An SECC seems to be gaining wider acceptance in the country, a sign of the revival of caste-based politics in India. Putting the BJP on the defensive, the Congress had made the conduct of a nationwide SECC the bedrock of its social justice plank in its manifesto.

It is an irony that the SNDP Yogam leader's call for a caste census was prompted by the BJP candidate Suresh Gopi's victory in Thrissur. Gopi's win has allowed Natesan to capitalise on the appeasement theory. He said that the Christian community (in Thrissur) had opted for the BJP after they found the Muslim appeasement of both the fronts, and also the arrogance of the Muslim League and sundry other Muslim organisations, "unbearable". "If the fronts are not willing to rectify their approach, Hindus, especially the backward classes and the Scheduled Tribes and Castes would take the path of the Christians," he said.

In Kerala, it is Congress ally Muslim League that has made the strongest pitch for an SECC in Kerala. While the LDF government had sidestepped the issue saying it was best to conduct a socio-economic and caste census along with the national census, the League had argued that the state had the authority to independently conduct such a census.

Muslim League leader M K Muneer said the 105th Amendment to the Constitution, which restored the power of State governments to recognise socially and educationally backward classes (SEBCs), gave states the freedom to strike out on their own. "The state governments are at liberty to maintain their separate state lists of SEBCs and to conduct any socio-economic and caste surveys as per their own requirement. The LDF government seems to have forgotten the 105th Amendment," Muneer had said in the Assembly in February this year. Incidentally, it was this amendment that empowered Bihar Chief Minister Nitish Kumr to conduct an SECC in Bihar.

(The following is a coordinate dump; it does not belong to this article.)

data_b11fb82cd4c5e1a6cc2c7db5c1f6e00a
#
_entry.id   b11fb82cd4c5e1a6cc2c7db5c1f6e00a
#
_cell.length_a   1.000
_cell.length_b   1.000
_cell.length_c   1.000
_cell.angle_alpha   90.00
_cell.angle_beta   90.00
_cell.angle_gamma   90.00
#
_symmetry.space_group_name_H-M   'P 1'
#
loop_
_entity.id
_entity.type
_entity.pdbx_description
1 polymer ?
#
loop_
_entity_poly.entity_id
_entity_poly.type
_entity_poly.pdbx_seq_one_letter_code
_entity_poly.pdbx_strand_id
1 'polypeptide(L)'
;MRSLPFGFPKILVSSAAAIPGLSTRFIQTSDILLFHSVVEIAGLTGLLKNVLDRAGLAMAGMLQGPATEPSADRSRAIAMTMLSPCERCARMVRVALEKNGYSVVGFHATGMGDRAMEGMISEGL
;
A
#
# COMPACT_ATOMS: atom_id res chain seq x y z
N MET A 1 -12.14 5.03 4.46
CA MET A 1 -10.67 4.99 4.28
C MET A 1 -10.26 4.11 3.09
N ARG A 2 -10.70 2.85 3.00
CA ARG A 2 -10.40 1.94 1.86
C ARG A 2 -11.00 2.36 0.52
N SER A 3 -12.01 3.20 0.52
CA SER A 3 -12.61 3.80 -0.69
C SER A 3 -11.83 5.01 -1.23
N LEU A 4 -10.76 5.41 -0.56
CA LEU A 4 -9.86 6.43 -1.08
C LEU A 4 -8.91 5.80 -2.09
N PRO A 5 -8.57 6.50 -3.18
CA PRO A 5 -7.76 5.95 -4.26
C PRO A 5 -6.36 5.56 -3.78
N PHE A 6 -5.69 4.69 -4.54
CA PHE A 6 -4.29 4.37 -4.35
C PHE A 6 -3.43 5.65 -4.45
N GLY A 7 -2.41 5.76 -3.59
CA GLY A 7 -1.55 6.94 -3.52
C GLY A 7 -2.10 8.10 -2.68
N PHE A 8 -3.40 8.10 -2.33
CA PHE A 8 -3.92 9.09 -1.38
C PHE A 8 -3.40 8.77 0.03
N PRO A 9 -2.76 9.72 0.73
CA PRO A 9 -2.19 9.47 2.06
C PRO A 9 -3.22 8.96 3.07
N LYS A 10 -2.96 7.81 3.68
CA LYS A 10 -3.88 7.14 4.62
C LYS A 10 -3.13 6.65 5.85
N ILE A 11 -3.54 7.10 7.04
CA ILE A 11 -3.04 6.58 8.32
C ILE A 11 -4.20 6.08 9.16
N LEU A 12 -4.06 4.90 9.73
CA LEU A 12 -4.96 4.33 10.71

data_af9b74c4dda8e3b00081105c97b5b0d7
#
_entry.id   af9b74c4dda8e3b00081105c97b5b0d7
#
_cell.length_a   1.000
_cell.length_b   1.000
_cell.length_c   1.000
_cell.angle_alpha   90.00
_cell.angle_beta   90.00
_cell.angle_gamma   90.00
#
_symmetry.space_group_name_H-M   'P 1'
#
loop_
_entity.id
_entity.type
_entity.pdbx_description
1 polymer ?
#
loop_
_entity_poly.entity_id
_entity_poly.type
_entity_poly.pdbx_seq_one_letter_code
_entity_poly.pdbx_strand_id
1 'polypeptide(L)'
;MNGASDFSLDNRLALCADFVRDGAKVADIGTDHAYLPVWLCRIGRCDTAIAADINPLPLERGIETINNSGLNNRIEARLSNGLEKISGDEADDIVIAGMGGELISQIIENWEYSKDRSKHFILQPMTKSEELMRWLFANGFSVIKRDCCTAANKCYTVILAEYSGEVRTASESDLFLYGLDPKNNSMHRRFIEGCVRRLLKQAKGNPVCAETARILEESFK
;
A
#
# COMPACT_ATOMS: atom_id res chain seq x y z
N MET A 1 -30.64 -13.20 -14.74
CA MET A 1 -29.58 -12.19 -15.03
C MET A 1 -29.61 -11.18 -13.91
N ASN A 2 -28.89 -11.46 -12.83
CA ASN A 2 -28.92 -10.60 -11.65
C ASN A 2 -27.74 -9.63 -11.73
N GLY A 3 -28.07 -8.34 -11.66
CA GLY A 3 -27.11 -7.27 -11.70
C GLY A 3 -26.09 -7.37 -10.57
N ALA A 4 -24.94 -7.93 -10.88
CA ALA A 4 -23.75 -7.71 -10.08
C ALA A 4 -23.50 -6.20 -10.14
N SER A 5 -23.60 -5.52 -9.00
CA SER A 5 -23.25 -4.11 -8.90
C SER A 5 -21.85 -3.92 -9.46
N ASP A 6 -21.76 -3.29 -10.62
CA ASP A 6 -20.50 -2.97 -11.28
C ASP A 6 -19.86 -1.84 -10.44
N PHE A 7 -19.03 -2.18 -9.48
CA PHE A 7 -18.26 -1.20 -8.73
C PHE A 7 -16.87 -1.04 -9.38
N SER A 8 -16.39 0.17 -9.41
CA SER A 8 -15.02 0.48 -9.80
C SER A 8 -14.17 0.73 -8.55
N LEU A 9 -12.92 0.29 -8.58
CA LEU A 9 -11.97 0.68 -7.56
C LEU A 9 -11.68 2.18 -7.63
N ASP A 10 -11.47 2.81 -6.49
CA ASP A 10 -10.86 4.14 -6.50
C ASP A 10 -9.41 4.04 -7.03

LDF government's stand
The then minister for welfare of Scheduled Castes, Scheduled Tribes and Backward Classes, K Radhakrishnan, conceded that the 105th Amendment had indeed empowered states to conduct their own census. However, according to him, the data collected would be of no value if it could not be analysed in the context of a nationwide census. "Ideally, socio-economic and caste data should be taken along with a nationwide census," he said.

Further, he said that a decision to conduct an SECC could not be taken immediately as the matter was sub judice. Two organisations -- Manava Aikya Vedi Minority Indians and Planning and Vigilance Commission Trust -- have taken the issue to the Supreme Court. "Once the verdict is out, we can think of conducting a socio-economic and caste census after arriving at a consensus," he had told the Assembly in reply to Muneer.

The country's decennial census that should have been carried out in 2021 but was postponed on account of COVID has still not taken off. An SECC was done along with the previous 2011 census but the Centre has refused to share the details with any of the states.